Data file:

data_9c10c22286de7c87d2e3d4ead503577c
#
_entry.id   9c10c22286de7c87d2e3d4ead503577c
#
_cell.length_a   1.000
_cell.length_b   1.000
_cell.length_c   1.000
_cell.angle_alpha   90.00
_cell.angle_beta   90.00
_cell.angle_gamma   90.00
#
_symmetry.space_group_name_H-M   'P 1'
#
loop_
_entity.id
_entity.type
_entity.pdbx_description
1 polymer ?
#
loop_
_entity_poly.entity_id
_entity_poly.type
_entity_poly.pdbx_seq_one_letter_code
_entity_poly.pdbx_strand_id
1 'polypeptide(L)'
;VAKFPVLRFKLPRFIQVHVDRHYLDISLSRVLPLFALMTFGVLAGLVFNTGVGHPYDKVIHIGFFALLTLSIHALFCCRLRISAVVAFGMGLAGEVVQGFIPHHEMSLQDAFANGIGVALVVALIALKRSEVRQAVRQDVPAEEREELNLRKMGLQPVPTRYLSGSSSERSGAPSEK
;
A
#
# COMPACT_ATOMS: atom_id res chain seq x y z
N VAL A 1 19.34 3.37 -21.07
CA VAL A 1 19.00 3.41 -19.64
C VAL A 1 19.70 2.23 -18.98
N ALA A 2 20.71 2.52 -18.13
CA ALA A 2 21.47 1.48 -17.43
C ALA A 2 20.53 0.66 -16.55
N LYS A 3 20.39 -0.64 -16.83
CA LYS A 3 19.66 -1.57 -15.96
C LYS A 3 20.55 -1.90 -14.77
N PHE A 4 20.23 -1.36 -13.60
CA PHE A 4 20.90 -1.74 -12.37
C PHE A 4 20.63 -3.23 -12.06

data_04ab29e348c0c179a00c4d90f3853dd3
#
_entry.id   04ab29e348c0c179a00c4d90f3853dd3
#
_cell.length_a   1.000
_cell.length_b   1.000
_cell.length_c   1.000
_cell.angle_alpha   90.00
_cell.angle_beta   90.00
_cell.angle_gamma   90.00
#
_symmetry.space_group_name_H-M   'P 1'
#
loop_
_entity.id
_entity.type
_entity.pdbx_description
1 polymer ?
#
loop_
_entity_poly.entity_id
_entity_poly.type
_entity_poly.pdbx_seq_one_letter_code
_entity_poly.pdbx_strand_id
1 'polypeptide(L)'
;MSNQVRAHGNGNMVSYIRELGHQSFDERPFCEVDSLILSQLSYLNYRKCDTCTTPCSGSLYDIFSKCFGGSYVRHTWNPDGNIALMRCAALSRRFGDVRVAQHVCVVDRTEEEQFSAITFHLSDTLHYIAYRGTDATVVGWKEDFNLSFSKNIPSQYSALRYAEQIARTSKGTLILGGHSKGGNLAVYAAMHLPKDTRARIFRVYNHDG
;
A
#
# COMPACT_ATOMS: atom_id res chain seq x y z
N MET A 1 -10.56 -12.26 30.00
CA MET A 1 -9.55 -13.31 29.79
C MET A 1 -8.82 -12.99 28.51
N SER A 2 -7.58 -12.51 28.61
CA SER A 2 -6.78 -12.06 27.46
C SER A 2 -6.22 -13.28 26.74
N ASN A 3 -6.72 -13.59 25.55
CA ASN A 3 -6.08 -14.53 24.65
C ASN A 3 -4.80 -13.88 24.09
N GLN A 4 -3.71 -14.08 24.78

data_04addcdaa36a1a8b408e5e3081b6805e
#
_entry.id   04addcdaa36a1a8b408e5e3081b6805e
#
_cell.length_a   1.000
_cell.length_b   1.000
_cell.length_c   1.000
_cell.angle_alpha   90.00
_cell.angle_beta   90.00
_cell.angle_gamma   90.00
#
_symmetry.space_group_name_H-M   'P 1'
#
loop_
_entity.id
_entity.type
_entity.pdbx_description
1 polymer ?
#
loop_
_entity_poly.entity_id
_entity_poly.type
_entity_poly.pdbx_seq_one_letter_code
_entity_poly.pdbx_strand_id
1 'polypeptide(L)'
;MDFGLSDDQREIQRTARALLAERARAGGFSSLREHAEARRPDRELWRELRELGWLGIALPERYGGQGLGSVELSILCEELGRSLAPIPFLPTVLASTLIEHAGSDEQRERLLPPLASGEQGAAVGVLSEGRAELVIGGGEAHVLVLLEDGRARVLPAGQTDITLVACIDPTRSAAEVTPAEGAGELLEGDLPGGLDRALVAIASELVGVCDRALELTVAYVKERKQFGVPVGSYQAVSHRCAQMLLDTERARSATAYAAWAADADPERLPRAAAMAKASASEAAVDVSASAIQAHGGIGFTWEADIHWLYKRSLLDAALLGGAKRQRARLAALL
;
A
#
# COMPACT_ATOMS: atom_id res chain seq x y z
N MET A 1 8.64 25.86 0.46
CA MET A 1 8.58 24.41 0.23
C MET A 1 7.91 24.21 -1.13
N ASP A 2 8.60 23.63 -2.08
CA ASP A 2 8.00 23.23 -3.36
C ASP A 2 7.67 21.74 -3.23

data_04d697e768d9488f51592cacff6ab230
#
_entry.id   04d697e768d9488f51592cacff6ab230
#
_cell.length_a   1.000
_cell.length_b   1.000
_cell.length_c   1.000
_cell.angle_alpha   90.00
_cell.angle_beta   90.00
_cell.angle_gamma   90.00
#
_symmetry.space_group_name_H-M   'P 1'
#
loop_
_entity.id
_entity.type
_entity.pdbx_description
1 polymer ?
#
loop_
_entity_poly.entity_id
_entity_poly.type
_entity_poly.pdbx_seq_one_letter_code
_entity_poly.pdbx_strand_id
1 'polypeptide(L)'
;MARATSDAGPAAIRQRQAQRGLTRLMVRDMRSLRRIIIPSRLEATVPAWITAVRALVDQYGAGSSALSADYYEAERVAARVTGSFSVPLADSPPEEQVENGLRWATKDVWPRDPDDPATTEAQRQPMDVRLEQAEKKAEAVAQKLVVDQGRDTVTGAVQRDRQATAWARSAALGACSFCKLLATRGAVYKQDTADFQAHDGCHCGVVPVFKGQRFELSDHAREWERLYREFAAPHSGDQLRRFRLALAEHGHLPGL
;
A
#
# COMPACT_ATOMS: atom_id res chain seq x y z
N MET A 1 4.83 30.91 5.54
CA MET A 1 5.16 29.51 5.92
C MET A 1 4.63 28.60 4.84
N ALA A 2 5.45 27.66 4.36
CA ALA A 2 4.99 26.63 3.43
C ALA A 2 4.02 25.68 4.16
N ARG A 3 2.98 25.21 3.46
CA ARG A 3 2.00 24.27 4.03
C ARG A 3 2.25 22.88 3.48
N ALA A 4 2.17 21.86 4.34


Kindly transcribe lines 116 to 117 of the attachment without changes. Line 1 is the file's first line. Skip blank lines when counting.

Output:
N ASP A 2 8.60 23.63 -2.08
CA ASP A 2 8.00 23.23 -3.36